Adam Kennedy graduated Salem Community College in 2010. Upon graduation he was hired as the apprentice glassblower at UT Austin under Michael Ronalter. In 2014 Adam took over operation of the UT glass shop.
Re-design of PuO2 Gas Corrosion Vessel
Presenter: Chandra Lamberth
This poster will describe the re-design process of a PuO2 Gas Corrosion Vessel.
Chandra Lamberth is a third-generation glassblower with an associate degree in scientific glassblowing from Salem Community College. During college she was able to intern at Princeton University and the University of Kentucky. Chandra is currently the Glass Technologist for Savannah River National Laboratory and has been working there since 2016.
Bending and Processing a Simple Neon Tube
Presenter: Doug Navalinsky
Doug Navalinsky was born and raised in Lorain, OH. He graduated from Admiral King high school in 1987. Doug learned neon tubing bending in Huron, OH in 1989. He worked in that industry for several years until meeting a scientific glassblower. Doug started at Salem Community College in the fall of 1991 and graduated in 1993. While attending Salem Community College Doug worked for Kontes Glass in Vineland, NJ. After graduating from Salem, he went to work for Aldrich Chemical Company in Milwaukee, WI. After leaving Aldrich Doug worked for Labglass in Kingsport, TN. After that shop closed Doug and his family moved back to Ohio. In 2004 Doug and his partner started Navcour Glassware. At Navcour Doug and his crew make scientific glassware, neon signs, and a little bit of art.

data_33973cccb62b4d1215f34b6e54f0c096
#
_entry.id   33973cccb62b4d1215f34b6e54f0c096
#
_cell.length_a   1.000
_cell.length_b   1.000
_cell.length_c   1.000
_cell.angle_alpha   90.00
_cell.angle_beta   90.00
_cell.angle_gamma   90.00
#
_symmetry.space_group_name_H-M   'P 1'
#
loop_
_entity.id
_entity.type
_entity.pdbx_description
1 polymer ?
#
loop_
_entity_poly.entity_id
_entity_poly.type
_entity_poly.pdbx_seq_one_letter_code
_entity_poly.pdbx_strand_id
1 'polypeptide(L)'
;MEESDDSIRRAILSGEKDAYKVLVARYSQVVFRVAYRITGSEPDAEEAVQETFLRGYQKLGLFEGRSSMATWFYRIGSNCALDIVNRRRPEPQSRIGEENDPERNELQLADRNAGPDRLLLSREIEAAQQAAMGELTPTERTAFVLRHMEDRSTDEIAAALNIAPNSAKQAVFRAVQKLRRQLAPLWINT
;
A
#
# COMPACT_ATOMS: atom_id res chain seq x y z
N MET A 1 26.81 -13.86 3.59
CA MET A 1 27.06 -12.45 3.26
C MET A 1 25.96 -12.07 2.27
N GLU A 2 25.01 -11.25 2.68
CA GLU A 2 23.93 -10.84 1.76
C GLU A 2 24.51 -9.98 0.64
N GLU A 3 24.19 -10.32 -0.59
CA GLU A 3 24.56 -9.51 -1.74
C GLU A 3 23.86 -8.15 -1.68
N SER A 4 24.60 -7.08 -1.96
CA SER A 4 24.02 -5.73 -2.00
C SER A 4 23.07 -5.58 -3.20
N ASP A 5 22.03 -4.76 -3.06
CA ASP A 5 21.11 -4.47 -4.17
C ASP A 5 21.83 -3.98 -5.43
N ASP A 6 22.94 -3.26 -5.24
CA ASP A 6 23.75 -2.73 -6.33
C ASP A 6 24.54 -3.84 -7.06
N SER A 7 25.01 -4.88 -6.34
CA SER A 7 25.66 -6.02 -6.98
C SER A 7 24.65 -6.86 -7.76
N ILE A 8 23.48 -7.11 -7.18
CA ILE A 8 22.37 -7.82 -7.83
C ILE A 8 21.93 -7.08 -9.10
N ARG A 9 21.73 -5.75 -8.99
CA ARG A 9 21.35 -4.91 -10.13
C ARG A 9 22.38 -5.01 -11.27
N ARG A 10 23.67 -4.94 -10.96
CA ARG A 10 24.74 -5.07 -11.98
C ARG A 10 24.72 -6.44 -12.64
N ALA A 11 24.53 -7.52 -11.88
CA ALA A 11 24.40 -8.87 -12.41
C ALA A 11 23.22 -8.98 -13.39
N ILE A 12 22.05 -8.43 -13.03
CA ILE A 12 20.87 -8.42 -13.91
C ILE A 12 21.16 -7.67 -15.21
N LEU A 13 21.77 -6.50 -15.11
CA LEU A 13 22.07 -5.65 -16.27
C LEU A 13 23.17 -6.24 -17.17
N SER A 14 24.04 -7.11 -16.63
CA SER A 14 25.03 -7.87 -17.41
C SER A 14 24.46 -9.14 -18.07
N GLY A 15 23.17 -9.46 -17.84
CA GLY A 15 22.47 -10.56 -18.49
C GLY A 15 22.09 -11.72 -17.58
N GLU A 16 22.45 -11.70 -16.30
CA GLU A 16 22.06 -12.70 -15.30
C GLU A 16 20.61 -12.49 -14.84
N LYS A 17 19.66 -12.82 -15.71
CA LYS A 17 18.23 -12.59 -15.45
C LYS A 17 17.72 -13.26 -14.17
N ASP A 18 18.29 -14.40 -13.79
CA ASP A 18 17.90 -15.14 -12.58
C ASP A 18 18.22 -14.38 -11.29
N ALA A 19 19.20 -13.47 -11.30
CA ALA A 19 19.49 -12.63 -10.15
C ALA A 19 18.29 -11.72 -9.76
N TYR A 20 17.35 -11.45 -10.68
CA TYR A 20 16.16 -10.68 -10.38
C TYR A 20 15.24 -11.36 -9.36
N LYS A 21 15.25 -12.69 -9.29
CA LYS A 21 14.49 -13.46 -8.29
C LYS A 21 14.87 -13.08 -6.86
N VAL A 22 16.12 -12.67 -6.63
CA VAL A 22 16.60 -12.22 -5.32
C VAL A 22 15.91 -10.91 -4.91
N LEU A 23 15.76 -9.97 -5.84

Tips for the Wet Saw
Presenter: Tyler Navalinsky
Tyler Navalinsky is from Lorain, OH. He works at Navcour Glassware for his father Douglas Navalinsky. Tyler started part time with the company in 2013. When he graduated high school in 2015, he started working full time at Navcour. Tyler primarily works production jobs such as tooling and cutting glass. His training has been on the job. He has been a part of the ASGS officially since 2015 starting as a junior member. Tyler has attended many ASGS events prior to growing up, for almost 20 years. When he is not at work glassblowing, he enjoys playing guitar, longboarding, collecting vinyl records playing baseball in the summer and fishing.